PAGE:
Melchior sighed. “That makes sense but it wouldn’t work. Schala…well, she’s a good woman, if young. But her idea of responsibility is doing what her mother tells her. She may be royalty, but she serves.”
“Isn’t that a good trait in a ruler?”
“In a ruler, yes. In a leader, no.”
“And those aren’t always the same thing,” Masa finished the thought, grinning. “You’re too wise for me, old man.”
“Oh, stop making fun of me, I’m serious. Anyway, stepping in as a regent just isn’t something Schala would do, even if the possibility were handed to her.”
“What about you, old man? Do you serve?”
Melchior thought about it. “I suppose I do,” he said.
The brothers waited for more.
“For now,” he added.
Melchior’s office was effectively a greenhouse. Normal people kept their plants in pots filled with soil. The Guru of Life kept himself in something like a pot, and the rest of the room was lined with soil. A glass ceiling let the light in. Small bushes grew on each side of the door. The walls were lined with tightly-planted trees interspersed with rooted vegetables. Vines crept up and around what passed for his desk. The desk itself was a single piece of living wood, rooted in a pair of separated soil pots, its growth guided by magic to produce a surface as flat as any cut with steel. Similar magic kept the plants from starving each other or growing beyond their bounds. A few small animals explored among the plants. Another spell kept them from wandering outside uninvited. The end result was a room that looked like wild growth but was actually carefully managed.
Melchior sat at his desk, observing a small rodent. He murmured some soft words under his breath, extending a whisper of magic. It looked at him, its eyes heavy, and it lay down. Within moments its breathing slowed with sleep. Melchior positioned a looking glass over it and inspected. Complex spells embedded in the glass focused light and magnified images; it could also see through objects at a slight depth, so one could, say, inspect internal organs. Melchior had invented the device in his youth, to displace vivisection – which nauseated him – but that was not what he was using it for today. He was studying the structure of fur. Furred animals were rare in Zeal; most species from the surface couldn’t survive above the clouds without magical assistance. Too warm.
He took notes on parchment as he went, in plain ink. He could have spelled words on to the paper, but that would have diverted his attention; he could write by hand without thinking much about it. He worked steadily, patiently. The stuff was remarkably like human hair, which was not really all that surprising in retrospect.
When he was done the page was covered in notes. He nudged the creature gently with one finger, and it woke. It looked at him, snorted, and scampered back into his strange indoor garden.
“Thanks,” Melchior said.
He heard footsteps outside, and listened for a knock that didn’t come. The door swung open, and Queen Zeal stepped in. Schala was with her, a step back, and so was Dalton. They both looked irritated.
She always knocked before, Melchior thought. The thought stuck with him more than it really should have. What did she want?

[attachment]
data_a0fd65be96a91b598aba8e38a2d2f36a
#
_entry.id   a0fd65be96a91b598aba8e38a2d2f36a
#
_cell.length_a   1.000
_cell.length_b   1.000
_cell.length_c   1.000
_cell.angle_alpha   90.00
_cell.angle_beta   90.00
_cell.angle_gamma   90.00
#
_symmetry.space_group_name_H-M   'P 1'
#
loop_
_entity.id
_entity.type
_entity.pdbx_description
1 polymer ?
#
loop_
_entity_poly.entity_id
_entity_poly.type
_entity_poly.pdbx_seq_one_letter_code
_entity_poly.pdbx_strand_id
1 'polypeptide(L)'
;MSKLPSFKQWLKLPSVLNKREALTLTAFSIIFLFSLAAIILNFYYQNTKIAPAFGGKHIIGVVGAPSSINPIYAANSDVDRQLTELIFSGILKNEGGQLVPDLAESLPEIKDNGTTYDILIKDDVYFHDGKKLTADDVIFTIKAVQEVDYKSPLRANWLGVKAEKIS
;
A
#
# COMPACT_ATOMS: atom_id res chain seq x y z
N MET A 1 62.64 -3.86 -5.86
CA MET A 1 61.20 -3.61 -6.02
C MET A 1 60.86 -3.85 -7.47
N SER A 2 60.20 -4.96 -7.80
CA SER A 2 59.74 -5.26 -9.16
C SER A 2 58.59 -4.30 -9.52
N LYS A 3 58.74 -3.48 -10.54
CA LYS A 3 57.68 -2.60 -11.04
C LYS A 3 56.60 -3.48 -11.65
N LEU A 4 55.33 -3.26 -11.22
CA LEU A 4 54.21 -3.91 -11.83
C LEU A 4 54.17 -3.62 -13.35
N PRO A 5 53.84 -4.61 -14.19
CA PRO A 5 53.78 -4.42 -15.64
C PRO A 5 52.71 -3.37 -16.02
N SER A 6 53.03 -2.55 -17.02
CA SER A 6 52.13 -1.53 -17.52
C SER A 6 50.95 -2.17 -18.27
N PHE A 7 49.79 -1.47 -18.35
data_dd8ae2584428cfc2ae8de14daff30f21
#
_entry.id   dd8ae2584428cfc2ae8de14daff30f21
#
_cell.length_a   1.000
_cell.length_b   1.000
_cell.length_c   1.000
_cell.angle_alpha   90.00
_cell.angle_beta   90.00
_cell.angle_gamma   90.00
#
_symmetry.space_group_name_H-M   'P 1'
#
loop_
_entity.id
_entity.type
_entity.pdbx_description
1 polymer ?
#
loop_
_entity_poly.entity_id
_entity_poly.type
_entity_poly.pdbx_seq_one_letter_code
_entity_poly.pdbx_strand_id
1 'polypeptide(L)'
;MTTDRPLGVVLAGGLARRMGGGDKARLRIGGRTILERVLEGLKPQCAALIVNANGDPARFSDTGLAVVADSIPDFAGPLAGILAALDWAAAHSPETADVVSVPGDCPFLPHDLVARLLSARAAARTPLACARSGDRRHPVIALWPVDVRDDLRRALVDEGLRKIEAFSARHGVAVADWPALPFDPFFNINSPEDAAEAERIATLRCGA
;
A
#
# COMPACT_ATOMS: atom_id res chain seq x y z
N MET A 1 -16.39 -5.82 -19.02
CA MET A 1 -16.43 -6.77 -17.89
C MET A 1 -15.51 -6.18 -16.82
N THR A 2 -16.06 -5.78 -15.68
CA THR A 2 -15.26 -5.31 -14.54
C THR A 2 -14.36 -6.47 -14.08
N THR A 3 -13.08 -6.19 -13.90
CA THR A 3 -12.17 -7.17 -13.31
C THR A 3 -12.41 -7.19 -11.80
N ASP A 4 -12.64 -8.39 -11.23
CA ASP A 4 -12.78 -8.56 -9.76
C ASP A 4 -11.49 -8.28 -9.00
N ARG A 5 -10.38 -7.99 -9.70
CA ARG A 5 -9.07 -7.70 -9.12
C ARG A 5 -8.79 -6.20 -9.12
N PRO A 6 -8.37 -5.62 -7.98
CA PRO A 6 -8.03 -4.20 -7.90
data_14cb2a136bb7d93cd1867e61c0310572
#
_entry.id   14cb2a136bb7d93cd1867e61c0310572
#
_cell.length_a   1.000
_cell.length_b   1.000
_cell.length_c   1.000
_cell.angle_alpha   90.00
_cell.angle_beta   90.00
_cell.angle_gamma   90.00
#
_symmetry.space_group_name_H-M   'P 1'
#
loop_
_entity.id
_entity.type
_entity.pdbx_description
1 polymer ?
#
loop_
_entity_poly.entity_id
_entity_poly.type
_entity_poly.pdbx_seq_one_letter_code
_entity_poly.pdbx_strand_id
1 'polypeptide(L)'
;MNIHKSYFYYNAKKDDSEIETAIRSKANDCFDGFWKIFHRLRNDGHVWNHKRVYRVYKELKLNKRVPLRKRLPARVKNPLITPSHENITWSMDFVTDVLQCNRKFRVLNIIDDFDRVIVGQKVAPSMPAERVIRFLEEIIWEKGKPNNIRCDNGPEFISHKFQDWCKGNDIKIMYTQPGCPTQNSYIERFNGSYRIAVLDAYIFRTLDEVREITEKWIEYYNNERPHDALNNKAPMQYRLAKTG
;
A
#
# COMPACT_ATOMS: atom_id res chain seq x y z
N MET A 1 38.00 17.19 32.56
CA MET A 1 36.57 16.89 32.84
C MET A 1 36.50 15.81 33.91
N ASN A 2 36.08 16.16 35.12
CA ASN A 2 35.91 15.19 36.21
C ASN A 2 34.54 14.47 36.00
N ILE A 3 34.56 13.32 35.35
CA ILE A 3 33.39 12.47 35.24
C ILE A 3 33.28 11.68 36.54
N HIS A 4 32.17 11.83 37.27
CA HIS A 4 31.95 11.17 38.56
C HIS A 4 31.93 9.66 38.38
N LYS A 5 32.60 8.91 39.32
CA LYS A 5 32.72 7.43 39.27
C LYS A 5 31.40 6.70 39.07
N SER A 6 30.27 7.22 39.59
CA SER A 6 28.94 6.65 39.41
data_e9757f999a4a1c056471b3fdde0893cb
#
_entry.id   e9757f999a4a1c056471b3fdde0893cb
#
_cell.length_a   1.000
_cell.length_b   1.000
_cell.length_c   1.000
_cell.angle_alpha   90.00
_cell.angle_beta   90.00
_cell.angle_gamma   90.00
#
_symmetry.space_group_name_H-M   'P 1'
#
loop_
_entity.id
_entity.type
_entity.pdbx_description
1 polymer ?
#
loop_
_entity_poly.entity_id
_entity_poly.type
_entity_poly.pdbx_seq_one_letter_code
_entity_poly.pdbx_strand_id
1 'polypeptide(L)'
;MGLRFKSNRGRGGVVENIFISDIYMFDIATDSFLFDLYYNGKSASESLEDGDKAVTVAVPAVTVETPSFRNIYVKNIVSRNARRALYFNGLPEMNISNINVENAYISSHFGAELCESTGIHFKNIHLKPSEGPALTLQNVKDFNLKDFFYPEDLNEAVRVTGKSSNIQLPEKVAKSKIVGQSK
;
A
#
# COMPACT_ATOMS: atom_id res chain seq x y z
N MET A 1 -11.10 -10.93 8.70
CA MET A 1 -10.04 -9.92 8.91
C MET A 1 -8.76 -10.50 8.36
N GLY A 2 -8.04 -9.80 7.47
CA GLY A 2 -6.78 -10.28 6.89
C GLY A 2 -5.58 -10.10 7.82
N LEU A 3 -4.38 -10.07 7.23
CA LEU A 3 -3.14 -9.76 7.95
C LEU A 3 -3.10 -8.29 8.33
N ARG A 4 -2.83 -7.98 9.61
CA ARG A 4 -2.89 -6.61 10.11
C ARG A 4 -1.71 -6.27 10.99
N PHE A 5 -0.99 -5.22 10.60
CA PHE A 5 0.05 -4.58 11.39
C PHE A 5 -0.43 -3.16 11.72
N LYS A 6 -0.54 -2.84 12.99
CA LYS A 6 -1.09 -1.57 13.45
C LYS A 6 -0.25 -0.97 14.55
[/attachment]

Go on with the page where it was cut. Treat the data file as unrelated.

“Melchior!” Zeal said, her voice high-pitched and angry, “what’s this I hear about you turning off the Mammon Machine?”
“Maintenance,” he said. “Tomorrow in the early afternoon, when no one is scheduled to tap it. The flow of energy isn’t as smooth as I’d like; I think the work at the Ocean Palace is disrupting the connection. I need to make some adjustments.” His tone was carefully neutral.
Zeal frowned; he got the distinct impression she was looking for something to complain about. “Why do you need to turn it off for that?”
“It’s unsafe not to.” Simple. To the point.
“You should have discussed this with me!”
“You were busy when I noticed the problem. It didn’t seem necessary to wait.”
“Why is it a problem at all? Did you make a mistake when you built it?”
“Yes,” Melchior said mildly.
“The design did not account for the presence of unrelated, very strong magic located between Lavos and the Machine. In part that’s because the Ocean Palace wasn’t under consideration at that time. But it is still a condition that I should have taken into account. So, yes, I made a mistake, and I am fixing it. Gasper will assist me. I thought it best not to ask Belthasar, since he is otherwise occupied of late.”
“Mother,” Schala said from the door, “let Melchior do his work. He knows what he’s doing. We’ve done without the Mammon Machine all our lives. We can stand to lose it for a day.” Her face still betrayed irritation – behind her mother’s back, out of her sight – but she copied Melchior’s tone exactly. Not conciliatory or defensive; that would have invited argument. Just calm.
“Very well,” Zeal said. “Just see it done.”
She strode from the room. Schala glanced after her. It looked like she wanted to stay.
“Schala!” Zeal called behind her, not turning her head.
“I’m coming,” she said. She met Melchior’s eyes for a moment and silently mouthed “Sorry,” at him, then turned and followed the Queen.
Melchior went back to his work, but his heart wasn’t in it. Eventually he gave up and went looking for Gaspar. The Guru of Time was in his office, reading, as usual. Melchior sat and waited for the Guru to reach a good stopping point. Eventually Gaspar looked up.
“You look troubled,” he said.
“Did you mention tomorrow’s maintenance to the Queen?” Melchior asked.